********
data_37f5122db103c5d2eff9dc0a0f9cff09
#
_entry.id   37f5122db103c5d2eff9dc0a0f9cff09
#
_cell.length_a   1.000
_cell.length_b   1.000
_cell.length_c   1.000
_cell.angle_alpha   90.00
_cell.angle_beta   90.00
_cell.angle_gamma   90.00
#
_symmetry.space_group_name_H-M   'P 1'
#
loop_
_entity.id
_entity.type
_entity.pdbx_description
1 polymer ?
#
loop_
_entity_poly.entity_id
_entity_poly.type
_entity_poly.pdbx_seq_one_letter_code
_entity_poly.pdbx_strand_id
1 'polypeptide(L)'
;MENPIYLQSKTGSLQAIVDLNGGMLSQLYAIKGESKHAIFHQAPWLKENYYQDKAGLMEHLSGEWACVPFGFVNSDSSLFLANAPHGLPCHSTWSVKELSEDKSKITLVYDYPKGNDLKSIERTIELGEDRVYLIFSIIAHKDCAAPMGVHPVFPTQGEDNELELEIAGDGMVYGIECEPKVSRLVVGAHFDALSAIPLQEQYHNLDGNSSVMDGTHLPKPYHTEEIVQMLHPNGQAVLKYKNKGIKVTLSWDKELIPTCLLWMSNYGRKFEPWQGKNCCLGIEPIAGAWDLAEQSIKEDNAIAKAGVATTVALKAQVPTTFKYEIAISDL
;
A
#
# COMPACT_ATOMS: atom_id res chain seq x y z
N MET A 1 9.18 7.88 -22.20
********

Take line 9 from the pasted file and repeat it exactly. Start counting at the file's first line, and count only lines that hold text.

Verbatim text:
_cell.angle_beta   90.00